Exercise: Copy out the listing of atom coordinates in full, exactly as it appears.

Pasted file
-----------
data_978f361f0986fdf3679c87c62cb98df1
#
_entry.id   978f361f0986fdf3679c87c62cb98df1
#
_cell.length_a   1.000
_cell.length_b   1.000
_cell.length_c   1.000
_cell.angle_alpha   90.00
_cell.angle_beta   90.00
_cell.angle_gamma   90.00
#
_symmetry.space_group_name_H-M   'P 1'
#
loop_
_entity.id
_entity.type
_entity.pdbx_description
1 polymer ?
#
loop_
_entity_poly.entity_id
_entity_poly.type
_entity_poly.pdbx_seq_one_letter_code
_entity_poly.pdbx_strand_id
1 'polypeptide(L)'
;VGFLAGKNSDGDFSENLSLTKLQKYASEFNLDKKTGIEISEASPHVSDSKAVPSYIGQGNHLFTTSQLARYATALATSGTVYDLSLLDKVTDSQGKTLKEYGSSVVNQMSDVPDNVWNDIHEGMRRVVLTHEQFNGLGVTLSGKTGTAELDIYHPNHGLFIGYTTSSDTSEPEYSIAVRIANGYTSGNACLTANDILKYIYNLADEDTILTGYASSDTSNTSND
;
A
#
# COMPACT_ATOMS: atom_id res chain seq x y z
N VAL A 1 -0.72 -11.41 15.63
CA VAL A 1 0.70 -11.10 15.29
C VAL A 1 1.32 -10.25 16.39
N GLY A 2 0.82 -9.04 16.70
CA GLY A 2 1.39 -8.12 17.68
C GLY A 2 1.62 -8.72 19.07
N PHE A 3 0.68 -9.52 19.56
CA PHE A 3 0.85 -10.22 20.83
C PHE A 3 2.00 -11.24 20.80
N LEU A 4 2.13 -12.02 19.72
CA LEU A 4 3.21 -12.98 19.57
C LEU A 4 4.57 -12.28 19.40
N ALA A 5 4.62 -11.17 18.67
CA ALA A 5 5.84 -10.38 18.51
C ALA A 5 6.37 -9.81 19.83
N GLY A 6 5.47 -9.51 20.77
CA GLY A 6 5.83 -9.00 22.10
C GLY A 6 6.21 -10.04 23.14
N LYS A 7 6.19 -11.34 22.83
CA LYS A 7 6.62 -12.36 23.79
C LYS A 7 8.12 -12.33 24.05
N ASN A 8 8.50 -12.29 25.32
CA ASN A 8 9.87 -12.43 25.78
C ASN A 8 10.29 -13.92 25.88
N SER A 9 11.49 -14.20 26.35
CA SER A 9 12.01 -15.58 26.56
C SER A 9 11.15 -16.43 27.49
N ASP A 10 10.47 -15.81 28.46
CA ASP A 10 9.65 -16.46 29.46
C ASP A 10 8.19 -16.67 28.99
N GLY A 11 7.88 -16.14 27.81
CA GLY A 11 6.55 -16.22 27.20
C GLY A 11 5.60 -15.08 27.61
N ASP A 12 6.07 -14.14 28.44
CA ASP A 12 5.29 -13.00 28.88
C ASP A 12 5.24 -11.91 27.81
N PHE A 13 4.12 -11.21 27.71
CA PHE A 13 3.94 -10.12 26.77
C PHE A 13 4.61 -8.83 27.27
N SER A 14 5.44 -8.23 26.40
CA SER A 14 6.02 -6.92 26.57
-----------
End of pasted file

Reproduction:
data_978f361f0986fdf3679c87c62cb98df1
#
_entry.id   978f361f0986fdf3679c87c62cb98df1
#
_cell.length_a   1.000
_cell.length_b   1.000
_cell.length_c   1.000
_cell.angle_alpha   90.00
_cell.angle_beta   90.00
_cell.angle_gamma   90.00
#
_symmetry.space_group_name_H-M   'P 1'
#
loop_
_entity.id
_entity.type
_entity.pdbx_description
1 polymer ?
#
loop_
_entity_poly.entity_id
_entity_poly.type
_entity_poly.pdbx_seq_one_letter_code
_entity_poly.pdbx_strand_id
1 'polypeptide(L)'
;VGFLAGKNSDGDFSENLSLTKLQKYASEFNLDKKTGIEISEASPHVSDSKAVPSYIGQGNHLFTTSQLARYATALATSGTVYDLSLLDKVTDSQGKTLKEYGSSVVNQMSDVPDNVWNDIHEGMRRVVLTHEQFNGLGVTLSGKTGTAELDIYHPNHGLFIGYTTSSDTSEPEYSIAVRIANGYTSGNACLTANDILKYIYNLADEDTILTGYASSDTSNTSND
;
A
#
# COMPACT_ATOMS: atom_id res chain seq x y z
N VAL A 1 -0.72 -11.41 15.63
CA VAL A 1 0.70 -11.10 15.29
C VAL A 1 1.32 -10.25 16.39
N GLY A 2 0.82 -9.04 16.70
CA GLY A 2 1.39 -8.12 17.68
C GLY A 2 1.62 -8.72 19.07
N PHE A 3 0.68 -9.52 19.56
CA PHE A 3 0.85 -10.22 20.83
C PHE A 3 2.00 -11.24 20.80
N LEU A 4 2.13 -12.02 19.72
CA LEU A 4 3.21 -12.98 19.57
C LEU A 4 4.57 -12.28 19.40
N ALA A 5 4.62 -11.17 18.67
CA ALA A 5 5.84 -10.38 18.51
C ALA A 5 6.37 -9.81 19.83
N GLY A 6 5.47 -9.51 20.77
CA GLY A 6 5.83 -9.00 22.10
C GLY A 6 6.21 -10.04 23.14
N LYS A 7 6.19 -11.34 22.83
CA LYS A 7 6.62 -12.36 23.79
C LYS A 7 8.12 -12.33 24.05
N ASN A 8 8.50 -12.29 25.32
CA ASN A 8 9.87 -12.43 25.78
C ASN A 8 10.29 -13.92 25.88
N SER A 9 11.49 -14.20 26.35
CA SER A 9 12.01 -15.58 26.56
C SER A 9 11.15 -16.43 27.49
N ASP A 10 10.47 -15.81 28.46
CA ASP A 10 9.65 -16.46 29.46
C ASP A 10 8.19 -16.67 28.99
N GLY A 11 7.88 -16.14 27.81
CA GLY A 11 6.55 -16.22 27.20
C GLY A 11 5.60 -15.08 27.61
N ASP A 12 6.07 -14.14 28.44
CA ASP A 12 5.29 -13.00 28.88
C ASP A 12 5.24 -11.91 27.81
N PHE A 13 4.12 -11.21 27.71
CA PHE A 13 3.94 -10.12 26.77
C PHE A 13 4.61 -8.83 27.27
N SER A 14 5.44 -8.23 26.40
CA SER A 14 6.02 -6.92 26.57